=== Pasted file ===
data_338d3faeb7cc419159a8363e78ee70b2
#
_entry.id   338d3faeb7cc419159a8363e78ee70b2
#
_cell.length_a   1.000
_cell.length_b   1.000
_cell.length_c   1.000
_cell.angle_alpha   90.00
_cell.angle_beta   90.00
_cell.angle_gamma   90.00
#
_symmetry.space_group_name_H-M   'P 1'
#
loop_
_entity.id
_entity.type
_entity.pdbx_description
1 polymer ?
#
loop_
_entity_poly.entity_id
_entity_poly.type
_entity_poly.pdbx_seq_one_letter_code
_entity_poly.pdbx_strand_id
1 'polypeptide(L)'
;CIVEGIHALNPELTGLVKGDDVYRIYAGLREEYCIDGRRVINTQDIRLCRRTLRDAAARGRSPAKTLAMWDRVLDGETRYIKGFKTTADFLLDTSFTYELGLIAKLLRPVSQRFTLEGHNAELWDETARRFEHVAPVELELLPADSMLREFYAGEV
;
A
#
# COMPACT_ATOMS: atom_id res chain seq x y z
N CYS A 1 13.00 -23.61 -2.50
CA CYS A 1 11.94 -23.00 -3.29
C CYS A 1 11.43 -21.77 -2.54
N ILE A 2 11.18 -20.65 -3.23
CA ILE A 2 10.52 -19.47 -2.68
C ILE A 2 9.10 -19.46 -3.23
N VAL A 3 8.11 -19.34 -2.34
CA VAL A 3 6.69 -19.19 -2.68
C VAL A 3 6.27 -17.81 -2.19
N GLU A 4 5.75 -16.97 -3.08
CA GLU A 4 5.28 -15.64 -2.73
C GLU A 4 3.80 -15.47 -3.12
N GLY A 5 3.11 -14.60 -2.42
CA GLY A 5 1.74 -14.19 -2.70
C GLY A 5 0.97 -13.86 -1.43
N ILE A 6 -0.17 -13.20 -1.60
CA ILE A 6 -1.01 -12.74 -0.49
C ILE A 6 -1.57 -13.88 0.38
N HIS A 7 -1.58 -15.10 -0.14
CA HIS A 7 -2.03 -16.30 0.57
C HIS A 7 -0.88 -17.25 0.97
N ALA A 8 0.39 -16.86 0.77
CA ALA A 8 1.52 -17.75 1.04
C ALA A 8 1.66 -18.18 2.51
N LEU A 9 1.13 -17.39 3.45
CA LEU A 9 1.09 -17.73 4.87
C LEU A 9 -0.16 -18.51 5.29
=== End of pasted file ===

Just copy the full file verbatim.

data_338d3faeb7cc419159a8363e78ee70b2
#
_entry.id   338d3faeb7cc419159a8363e78ee70b2
#
_cell.length_a   1.000
_cell.length_b   1.000
_cell.length_c   1.000
_cell.angle_alpha   90.00
_cell.angle_beta   90.00
_cell.angle_gamma   90.00
#
_symmetry.space_group_name_H-M   'P 1'
#
loop_
_entity.id
_entity.type
_entity.pdbx_description
1 polymer ?
#
loop_
_entity_poly.entity_id
_entity_poly.type
_entity_poly.pdbx_seq_one_letter_code
_entity_poly.pdbx_strand_id
1 'polypeptide(L)'
;CIVEGIHALNPELTGLVKGDDVYRIYAGLREEYCIDGRRVINTQDIRLCRRTLRDAAARGRSPAKTLAMWDRVLDGETRYIKGFKTTADFLLDTSFTYELGLIAKLLRPVSQRFTLEGHNAELWDETARRFEHVAPVELELLPADSMLREFYAGEV
;
A
#
# COMPACT_ATOMS: atom_id res chain seq x y z
N CYS A 1 13.00 -23.61 -2.50
CA CYS A 1 11.94 -23.00 -3.29
C CYS A 1 11.43 -21.77 -2.54
N ILE A 2 11.18 -20.65 -3.23
CA ILE A 2 10.52 -19.47 -2.68
C ILE A 2 9.10 -19.46 -3.23
N VAL A 3 8.11 -19.34 -2.34
CA VAL A 3 6.69 -19.19 -2.68
C VAL A 3 6.27 -17.81 -2.19
N GLU A 4 5.75 -16.97 -3.08
CA GLU A 4 5.28 -15.64 -2.73
C GLU A 4 3.80 -15.47 -3.12
N GLY A 5 3.11 -14.60 -2.42
CA GLY A 5 1.74 -14.19 -2.70
C GLY A 5 0.97 -13.86 -1.43
N ILE A 6 -0.17 -13.20 -1.60
CA ILE A 6 -1.01 -12.74 -0.49
C ILE A 6 -1.57 -13.88 0.38
N HIS A 7 -1.58 -15.10 -0.14
CA HIS A 7 -2.03 -16.30 0.57
C HIS A 7 -0.88 -17.25 0.97
N ALA A 8 0.39 -16.86 0.77
CA ALA A 8 1.52 -17.75 1.04
C ALA A 8 1.66 -18.18 2.51
N LEU A 9 1.13 -17.39 3.45
CA LEU A 9 1.09 -17.73 4.87
C LEU A 9 -0.16 -18.51 5.29